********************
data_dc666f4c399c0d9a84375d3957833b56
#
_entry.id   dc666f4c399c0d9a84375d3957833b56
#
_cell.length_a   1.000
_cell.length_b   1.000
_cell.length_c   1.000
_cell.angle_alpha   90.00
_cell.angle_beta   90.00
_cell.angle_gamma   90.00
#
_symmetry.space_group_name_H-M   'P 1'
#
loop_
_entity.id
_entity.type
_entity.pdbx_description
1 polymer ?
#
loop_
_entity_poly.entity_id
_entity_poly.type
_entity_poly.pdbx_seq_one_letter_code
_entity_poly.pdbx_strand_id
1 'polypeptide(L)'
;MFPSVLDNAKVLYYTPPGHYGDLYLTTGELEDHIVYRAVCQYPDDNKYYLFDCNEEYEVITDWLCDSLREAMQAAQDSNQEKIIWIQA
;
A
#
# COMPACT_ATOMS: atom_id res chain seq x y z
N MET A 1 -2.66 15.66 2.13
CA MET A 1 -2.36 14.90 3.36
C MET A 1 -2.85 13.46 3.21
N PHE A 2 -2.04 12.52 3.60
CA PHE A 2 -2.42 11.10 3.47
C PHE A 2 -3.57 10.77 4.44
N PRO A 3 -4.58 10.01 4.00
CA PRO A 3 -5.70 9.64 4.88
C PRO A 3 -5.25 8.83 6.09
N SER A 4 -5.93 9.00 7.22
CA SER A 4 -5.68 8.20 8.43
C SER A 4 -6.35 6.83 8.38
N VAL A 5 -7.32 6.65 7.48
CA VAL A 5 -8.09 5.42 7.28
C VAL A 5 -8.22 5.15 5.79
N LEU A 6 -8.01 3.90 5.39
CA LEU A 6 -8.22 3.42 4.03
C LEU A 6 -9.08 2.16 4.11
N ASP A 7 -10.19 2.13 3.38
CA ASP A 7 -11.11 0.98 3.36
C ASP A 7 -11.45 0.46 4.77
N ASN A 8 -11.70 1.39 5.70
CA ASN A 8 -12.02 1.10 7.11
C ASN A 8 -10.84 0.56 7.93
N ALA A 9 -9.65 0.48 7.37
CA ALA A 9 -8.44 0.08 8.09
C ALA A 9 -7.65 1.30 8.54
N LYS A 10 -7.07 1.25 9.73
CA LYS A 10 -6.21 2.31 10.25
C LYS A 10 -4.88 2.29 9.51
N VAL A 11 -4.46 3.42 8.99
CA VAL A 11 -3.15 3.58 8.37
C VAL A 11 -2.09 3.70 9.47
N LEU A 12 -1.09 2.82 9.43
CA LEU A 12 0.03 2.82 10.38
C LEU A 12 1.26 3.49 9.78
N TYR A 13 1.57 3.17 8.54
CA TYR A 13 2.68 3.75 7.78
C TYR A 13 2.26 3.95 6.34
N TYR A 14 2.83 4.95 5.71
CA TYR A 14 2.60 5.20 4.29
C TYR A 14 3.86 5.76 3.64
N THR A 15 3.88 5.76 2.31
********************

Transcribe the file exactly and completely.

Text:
data_dc666f4c399c0d9a84375d3957833b56
#
_entry.id   dc666f4c399c0d9a84375d3957833b56
#
_cell.length_a   1.000
_cell.length_b   1.000
_cell.length_c   1.000
_cell.angle_alpha   90.00
_cell.angle_beta   90.00
_cell.angle_gamma   90.00
#
_symmetry.space_group_name_H-M   'P 1'
#
loop_
_entity.id
_entity.type
_entity.pdbx_description
1 polymer ?
#
loop_
_entity_poly.entity_id
_entity_poly.type
_entity_poly.pdbx_seq_one_letter_code
_entity_poly.pdbx_strand_id
1 'polypeptide(L)'
;MFPSVLDNAKVLYYTPPGHYGDLYLTTGELEDHIVYRAVCQYPDDNKYYLFDCNEEYEVITDWLCDSLREAMQAAQDSNQEKIIWIQA
;
A
#
# COMPACT_ATOMS: atom_id res chain seq x y z
N MET A 1 -2.66 15.66 2.13
CA MET A 1 -2.36 14.90 3.36
C MET A 1 -2.85 13.46 3.21
N PHE A 2 -2.04 12.52 3.60
CA PHE A 2 -2.42 11.10 3.47
C PHE A 2 -3.57 10.77 4.44
N PRO A 3 -4.58 10.01 4.00
CA PRO A 3 -5.70 9.64 4.88
C PRO A 3 -5.25 8.83 6.09
N SER A 4 -5.93 9.00 7.22
CA SER A 4 -5.68 8.20 8.43
C SER A 4 -6.35 6.83 8.38
N VAL A 5 -7.32 6.65 7.48
CA VAL A 5 -8.09 5.42 7.28
C VAL A 5 -8.22 5.15 5.79
N LEU A 6 -8.01 3.90 5.39
CA LEU A 6 -8.22 3.42 4.03
C LEU A 6 -9.08 2.16 4.11
N ASP A 7 -10.19 2.13 3.38
CA ASP A 7 -11.11 0.98 3.36
C ASP A 7 -11.45 0.46 4.77
N ASN A 8 -11.70 1.39 5.70
CA ASN A 8 -12.02 1.10 7.11
C ASN A 8 -10.84 0.56 7.93
N ALA A 9 -9.65 0.48 7.37
CA ALA A 9 -8.44 0.08 8.09
C ALA A 9 -7.65 1.30 8.54
N LYS A 10 -7.07 1.25 9.73
CA LYS A 10 -6.21 2.31 10.25
C LYS A 10 -4.88 2.29 9.51
N VAL A 11 -4.46 3.42 8.99
CA VAL A 11 -3.15 3.58 8.37
C VAL A 11 -2.09 3.70 9.47
N LEU A 12 -1.09 2.82 9.43
CA LEU A 12 0.03 2.82 10.38
C LEU A 12 1.26 3.49 9.78
N TYR A 13 1.57 3.17 8.54
CA TYR A 13 2.68 3.75 7.78
C TYR A 13 2.26 3.95 6.34
N TYR A 14 2.83 4.95 5.71
CA TYR A 14 2.60 5.20 4.29
C TYR A 14 3.86 5.76 3.64
N THR A 15 3.88 5.76 2.31